Peter Wildfong, PhD, Associate Professor, Pharmaceutics, Duquesne University
I have been a faculty member in the School of Pharmacy and the Graduate School of Pharmaceutical Sciences at Duquesne University since 2004, where my main research focus is oriented towards pharmaceutical materials science. In parallel, my work also involves analytical methods development using X-ray diffraction, thermal analysis, mechanical testing, and other means of solid materials characterization.
My first introduction to the pharmaceutical sciences was in solid dosage form formulation and manufacturing. I combined that early experience with interests and advanced training in materials science and solid-state chemistry to form the basis for my research at Duquesne. Much of my work focuses on using the structure of small molecule organic materials to predict physicochemical responses of these solids as they are processed – alone or in the presence of other ingredients. One area, in which I have been involved since 2000, investigates the predisposition of certain materials to undergo mechanically activated solid-state phase transformations under high mechanical stresses, such as those experienced during large-scale drug product manufacturing. A second key research area involves using materials properties and molecular descriptors to help predict attributes of API that enable them to form amorphous solid dispersions in specific polymers. This particular research area grew from a 2012 project that was initially funded through a NIPTE/FDA opportunity, during which my group developed an in-house suite of characterization methods used to categorize materials for use in our phenomenological modeling. More recently, I’ve begun investigating how engineered drug-polymer composite microparticles can be used to improve intranasal retention and mucosal permeation following particle insufflation. Whatever the avenue, I look forward to future opportunities to take my fascination with the internal structure of solid materials and continue to discover new ways in which that can be used to improve pharmaceutical product quality and better health outcomes.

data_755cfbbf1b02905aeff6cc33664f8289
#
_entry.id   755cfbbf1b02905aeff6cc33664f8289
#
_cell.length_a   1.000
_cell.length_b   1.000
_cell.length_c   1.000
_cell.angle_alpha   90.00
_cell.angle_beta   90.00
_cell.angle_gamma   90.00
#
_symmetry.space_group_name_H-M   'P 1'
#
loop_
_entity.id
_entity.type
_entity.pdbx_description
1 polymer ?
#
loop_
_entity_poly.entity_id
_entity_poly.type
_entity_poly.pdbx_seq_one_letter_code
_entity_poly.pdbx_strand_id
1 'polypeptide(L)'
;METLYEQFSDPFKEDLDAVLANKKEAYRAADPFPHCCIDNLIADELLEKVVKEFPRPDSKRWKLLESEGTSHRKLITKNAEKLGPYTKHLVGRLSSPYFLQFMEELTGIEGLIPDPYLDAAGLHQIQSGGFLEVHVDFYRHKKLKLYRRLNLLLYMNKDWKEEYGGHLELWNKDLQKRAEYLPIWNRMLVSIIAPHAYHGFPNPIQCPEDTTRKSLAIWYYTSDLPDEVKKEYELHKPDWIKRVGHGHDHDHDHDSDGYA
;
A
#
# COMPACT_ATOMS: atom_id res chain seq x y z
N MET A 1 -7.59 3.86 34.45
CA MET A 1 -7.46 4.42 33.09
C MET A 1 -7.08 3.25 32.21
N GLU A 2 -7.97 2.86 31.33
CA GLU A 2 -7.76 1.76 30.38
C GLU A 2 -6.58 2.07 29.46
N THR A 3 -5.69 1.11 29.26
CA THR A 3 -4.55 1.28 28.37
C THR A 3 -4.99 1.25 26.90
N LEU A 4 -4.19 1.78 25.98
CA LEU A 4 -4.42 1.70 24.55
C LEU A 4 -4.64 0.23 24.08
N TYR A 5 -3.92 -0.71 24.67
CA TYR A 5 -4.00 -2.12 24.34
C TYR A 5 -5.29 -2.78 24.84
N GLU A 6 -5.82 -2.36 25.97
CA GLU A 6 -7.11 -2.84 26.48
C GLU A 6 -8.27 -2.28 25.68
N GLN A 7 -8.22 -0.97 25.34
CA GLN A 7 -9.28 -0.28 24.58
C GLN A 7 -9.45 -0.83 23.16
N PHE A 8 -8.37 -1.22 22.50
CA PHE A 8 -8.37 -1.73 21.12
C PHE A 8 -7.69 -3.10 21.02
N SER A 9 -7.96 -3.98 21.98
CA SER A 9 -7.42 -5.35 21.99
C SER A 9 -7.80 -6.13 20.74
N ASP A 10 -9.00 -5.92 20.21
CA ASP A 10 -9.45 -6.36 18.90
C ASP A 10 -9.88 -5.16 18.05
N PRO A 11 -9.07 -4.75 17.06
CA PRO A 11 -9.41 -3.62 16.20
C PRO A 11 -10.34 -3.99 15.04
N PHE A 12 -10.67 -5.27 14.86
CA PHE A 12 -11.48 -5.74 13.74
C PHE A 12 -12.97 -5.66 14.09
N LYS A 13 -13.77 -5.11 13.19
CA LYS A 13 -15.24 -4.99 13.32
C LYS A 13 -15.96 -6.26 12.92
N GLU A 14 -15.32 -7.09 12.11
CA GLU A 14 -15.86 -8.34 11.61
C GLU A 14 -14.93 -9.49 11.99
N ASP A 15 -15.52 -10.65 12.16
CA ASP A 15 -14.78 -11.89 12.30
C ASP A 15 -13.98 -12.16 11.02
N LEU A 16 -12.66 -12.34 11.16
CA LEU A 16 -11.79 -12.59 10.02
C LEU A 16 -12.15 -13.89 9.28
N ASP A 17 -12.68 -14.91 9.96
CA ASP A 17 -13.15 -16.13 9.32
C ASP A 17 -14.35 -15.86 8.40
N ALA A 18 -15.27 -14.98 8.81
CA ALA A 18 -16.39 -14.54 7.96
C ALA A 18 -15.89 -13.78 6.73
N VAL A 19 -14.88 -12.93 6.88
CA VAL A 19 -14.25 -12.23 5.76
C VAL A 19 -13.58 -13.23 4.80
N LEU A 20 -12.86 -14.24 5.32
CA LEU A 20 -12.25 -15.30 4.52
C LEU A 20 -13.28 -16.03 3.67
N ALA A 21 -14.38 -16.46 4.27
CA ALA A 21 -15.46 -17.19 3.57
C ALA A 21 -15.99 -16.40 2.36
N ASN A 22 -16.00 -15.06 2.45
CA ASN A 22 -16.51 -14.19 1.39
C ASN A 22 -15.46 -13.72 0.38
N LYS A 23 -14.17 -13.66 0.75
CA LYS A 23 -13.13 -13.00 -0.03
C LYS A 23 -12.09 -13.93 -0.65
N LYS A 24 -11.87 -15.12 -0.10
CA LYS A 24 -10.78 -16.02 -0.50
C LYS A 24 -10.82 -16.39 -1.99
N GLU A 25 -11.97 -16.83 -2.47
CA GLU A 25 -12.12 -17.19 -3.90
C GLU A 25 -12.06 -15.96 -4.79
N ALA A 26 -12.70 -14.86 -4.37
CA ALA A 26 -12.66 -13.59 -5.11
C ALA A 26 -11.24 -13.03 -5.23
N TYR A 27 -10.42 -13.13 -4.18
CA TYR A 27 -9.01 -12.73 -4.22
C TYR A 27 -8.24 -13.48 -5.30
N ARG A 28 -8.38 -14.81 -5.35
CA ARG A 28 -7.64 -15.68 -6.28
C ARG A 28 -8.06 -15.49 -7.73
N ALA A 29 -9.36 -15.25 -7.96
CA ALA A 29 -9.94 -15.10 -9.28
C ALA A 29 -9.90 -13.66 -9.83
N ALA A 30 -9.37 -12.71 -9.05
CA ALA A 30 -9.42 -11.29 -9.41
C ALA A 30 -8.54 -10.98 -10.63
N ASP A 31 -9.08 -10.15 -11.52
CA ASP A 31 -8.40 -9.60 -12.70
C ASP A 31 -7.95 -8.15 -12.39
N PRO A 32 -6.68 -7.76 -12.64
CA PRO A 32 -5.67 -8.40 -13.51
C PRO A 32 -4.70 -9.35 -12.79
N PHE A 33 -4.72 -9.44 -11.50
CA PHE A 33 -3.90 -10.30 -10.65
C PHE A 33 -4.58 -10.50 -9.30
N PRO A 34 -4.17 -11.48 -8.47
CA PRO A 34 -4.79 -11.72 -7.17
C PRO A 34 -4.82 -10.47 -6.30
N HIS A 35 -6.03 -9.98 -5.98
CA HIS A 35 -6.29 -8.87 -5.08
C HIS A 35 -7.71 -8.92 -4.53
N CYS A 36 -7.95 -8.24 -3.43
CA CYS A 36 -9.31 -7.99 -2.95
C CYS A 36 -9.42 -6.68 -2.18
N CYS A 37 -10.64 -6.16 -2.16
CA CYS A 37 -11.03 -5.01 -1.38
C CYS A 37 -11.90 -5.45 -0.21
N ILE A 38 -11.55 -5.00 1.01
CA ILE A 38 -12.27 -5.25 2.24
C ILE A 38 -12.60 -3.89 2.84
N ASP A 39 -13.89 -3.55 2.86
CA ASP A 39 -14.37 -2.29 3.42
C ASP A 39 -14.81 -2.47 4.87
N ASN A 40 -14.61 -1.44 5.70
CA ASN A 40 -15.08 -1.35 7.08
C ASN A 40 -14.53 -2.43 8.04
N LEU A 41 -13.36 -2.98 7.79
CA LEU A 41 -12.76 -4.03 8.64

Reflections on My Time in the Morris Group at Purdueoluble Drugs
Ken Morris was a Professor in the Industrial and Physical Pharmacy Department at Purdue University
from 1997-2007, where he trained students in a wide range of topics, broadly falling under the theme of
Pharmaceutical Materials Science. Presented here is a brief tribute to Ken’s work at Purdue, and his
influence on graduate students, postdocs, and visiting scientists.